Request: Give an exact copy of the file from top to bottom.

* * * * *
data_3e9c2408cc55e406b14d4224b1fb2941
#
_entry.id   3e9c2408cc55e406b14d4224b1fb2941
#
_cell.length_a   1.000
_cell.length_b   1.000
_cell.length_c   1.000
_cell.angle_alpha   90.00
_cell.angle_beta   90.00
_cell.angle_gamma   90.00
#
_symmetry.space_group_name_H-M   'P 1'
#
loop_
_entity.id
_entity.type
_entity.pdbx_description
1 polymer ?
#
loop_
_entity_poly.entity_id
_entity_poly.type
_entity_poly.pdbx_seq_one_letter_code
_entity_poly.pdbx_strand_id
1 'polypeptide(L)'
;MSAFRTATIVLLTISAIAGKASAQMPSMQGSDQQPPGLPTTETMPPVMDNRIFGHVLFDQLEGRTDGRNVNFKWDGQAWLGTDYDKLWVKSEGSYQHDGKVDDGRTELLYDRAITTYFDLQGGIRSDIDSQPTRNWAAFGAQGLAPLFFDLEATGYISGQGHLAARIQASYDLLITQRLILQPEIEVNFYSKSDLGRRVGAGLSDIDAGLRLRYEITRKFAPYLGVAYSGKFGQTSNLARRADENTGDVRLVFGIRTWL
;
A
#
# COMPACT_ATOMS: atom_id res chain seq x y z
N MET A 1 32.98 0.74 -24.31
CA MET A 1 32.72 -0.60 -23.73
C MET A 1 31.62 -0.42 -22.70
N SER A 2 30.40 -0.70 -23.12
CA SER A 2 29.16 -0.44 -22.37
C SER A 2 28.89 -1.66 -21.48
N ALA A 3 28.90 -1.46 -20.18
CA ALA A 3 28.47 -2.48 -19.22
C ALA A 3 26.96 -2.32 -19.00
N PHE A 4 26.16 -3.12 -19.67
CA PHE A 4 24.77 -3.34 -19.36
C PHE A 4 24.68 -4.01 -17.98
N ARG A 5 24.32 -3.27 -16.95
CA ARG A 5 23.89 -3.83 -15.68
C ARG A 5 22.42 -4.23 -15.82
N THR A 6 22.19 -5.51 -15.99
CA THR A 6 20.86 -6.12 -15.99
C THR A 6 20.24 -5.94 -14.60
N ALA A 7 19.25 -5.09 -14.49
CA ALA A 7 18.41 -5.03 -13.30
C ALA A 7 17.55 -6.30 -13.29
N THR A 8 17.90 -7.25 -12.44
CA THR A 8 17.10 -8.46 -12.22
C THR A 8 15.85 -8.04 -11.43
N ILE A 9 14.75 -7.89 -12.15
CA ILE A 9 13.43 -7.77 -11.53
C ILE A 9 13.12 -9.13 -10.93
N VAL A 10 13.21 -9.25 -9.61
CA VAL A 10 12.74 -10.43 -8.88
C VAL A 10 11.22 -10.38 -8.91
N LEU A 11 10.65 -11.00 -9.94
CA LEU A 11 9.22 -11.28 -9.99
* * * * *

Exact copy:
data_3e9c2408cc55e406b14d4224b1fb2941
#
_entry.id   3e9c2408cc55e406b14d4224b1fb2941
#
_cell.length_a   1.000
_cell.length_b   1.000
_cell.length_c   1.000
_cell.angle_alpha   90.00
_cell.angle_beta   90.00
_cell.angle_gamma   90.00
#
_symmetry.space_group_name_H-M   'P 1'
#
loop_
_entity.id
_entity.type
_entity.pdbx_description
1 polymer ?
#
loop_
_entity_poly.entity_id
_entity_poly.type
_entity_poly.pdbx_seq_one_letter_code
_entity_poly.pdbx_strand_id
1 'polypeptide(L)'
;MSAFRTATIVLLTISAIAGKASAQMPSMQGSDQQPPGLPTTETMPPVMDNRIFGHVLFDQLEGRTDGRNVNFKWDGQAWLGTDYDKLWVKSEGSYQHDGKVDDGRTELLYDRAITTYFDLQGGIRSDIDSQPTRNWAAFGAQGLAPLFFDLEATGYISGQGHLAARIQASYDLLITQRLILQPEIEVNFYSKSDLGRRVGAGLSDIDAGLRLRYEITRKFAPYLGVAYSGKFGQTSNLARRADENTGDVRLVFGIRTWL
;
A
#
# COMPACT_ATOMS: atom_id res chain seq x y z
N MET A 1 32.98 0.74 -24.31
CA MET A 1 32.72 -0.60 -23.73
C MET A 1 31.62 -0.42 -22.70
N SER A 2 30.40 -0.70 -23.12
CA SER A 2 29.16 -0.44 -22.37
C SER A 2 28.89 -1.66 -21.48
N ALA A 3 28.90 -1.46 -20.18
CA ALA A 3 28.47 -2.48 -19.22
C ALA A 3 26.96 -2.32 -19.00
N PHE A 4 26.16 -3.12 -19.67
CA PHE A 4 24.77 -3.34 -19.36
C PHE A 4 24.68 -4.01 -17.98
N ARG A 5 24.32 -3.27 -16.95
CA ARG A 5 23.89 -3.83 -15.68
C ARG A 5 22.42 -4.23 -15.82
N THR A 6 22.19 -5.51 -15.99
CA THR A 6 20.86 -6.12 -15.99
C THR A 6 20.24 -5.94 -14.60
N ALA A 7 19.25 -5.09 -14.49
CA ALA A 7 18.41 -5.03 -13.30
C ALA A 7 17.55 -6.30 -13.29
N THR A 8 17.90 -7.25 -12.44
CA THR A 8 17.10 -8.46 -12.22
C THR A 8 15.85 -8.04 -11.43
N ILE A 9 14.75 -7.89 -12.15
CA ILE A 9 13.43 -7.77 -11.53
C ILE A 9 13.12 -9.13 -10.93
N VAL A 10 13.21 -9.25 -9.61
CA VAL A 10 12.74 -10.43 -8.88
C VAL A 10 11.22 -10.38 -8.91
N LEU A 11 10.65 -11.00 -9.94
CA LEU A 11 9.22 -11.28 -9.99